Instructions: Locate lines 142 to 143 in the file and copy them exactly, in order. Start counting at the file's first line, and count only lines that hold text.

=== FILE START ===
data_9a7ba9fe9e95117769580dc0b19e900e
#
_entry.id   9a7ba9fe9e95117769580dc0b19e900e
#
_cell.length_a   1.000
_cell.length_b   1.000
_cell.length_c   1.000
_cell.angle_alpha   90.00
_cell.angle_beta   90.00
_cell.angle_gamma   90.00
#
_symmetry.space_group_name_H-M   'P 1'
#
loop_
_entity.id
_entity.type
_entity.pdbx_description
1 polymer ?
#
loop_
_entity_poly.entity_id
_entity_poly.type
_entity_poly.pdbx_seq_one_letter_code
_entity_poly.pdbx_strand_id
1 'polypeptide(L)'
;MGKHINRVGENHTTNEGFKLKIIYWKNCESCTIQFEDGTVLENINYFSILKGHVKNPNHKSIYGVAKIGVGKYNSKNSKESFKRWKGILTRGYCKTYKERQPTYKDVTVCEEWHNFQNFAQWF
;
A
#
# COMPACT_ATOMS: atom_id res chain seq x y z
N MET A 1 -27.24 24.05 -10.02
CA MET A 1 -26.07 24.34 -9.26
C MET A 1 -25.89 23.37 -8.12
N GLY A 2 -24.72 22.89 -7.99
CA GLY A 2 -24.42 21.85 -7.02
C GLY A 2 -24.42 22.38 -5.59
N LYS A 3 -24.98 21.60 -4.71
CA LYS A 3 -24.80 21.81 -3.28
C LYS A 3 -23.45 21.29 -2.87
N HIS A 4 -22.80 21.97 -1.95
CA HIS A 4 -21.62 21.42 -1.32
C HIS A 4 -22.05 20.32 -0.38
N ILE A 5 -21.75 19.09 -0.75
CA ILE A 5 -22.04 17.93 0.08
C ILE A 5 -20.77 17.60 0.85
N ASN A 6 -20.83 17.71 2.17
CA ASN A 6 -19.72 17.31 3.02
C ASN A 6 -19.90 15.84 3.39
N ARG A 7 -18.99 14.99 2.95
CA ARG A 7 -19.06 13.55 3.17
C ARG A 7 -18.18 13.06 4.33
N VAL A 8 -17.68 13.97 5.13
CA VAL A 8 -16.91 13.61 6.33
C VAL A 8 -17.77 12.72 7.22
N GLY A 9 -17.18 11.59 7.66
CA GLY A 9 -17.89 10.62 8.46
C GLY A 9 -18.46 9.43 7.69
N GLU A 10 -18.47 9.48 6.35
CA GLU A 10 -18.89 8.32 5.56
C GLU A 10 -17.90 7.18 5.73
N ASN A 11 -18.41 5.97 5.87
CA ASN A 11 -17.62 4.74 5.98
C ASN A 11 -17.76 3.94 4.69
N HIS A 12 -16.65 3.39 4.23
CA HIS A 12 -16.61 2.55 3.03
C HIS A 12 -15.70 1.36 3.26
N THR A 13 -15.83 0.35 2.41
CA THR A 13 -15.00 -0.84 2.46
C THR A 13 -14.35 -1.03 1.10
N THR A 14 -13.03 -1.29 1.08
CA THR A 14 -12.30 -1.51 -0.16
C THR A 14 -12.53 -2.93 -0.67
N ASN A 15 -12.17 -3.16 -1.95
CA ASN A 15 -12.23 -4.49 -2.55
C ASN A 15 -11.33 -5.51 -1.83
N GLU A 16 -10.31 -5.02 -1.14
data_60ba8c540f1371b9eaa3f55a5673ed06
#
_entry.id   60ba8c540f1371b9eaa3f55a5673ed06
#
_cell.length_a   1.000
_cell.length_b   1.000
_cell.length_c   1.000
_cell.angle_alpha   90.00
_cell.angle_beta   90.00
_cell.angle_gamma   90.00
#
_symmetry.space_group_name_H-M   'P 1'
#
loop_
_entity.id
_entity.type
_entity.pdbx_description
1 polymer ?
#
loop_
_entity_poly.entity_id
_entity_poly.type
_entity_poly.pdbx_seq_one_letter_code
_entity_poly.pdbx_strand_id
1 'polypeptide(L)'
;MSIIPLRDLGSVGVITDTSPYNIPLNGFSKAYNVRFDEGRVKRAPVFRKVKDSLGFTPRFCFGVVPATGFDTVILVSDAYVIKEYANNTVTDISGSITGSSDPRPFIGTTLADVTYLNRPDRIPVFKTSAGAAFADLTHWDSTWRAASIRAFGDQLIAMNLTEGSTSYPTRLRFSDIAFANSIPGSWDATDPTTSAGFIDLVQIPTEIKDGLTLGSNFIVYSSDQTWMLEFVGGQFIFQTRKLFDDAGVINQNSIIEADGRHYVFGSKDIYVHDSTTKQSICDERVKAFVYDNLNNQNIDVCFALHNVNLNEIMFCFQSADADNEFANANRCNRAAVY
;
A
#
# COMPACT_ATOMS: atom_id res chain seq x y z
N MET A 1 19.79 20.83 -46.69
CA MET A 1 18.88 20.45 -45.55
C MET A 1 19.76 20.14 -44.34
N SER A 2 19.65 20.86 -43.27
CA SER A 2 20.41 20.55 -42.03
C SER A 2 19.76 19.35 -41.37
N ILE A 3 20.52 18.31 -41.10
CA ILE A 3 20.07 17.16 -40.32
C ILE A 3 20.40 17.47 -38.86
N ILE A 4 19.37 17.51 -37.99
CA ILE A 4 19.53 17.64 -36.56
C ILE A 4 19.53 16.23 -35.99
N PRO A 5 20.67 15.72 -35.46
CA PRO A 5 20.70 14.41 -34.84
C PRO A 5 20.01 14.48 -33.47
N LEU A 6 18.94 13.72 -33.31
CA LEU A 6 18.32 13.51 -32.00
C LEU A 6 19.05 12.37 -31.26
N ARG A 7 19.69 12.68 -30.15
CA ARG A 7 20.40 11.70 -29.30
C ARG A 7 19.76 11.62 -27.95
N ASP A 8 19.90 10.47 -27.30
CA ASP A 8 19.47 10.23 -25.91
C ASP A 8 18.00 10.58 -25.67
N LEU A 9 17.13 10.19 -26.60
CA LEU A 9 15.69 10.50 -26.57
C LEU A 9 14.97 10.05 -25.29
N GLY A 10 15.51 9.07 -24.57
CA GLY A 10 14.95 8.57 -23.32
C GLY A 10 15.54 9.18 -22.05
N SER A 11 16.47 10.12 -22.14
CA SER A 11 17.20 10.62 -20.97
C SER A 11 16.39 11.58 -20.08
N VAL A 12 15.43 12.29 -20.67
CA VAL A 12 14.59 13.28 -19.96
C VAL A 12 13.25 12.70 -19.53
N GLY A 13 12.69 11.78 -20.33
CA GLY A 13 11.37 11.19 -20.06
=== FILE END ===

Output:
C VAL A 12 13.25 12.70 -19.53
N GLY A 13 12.69 11.78 -20.33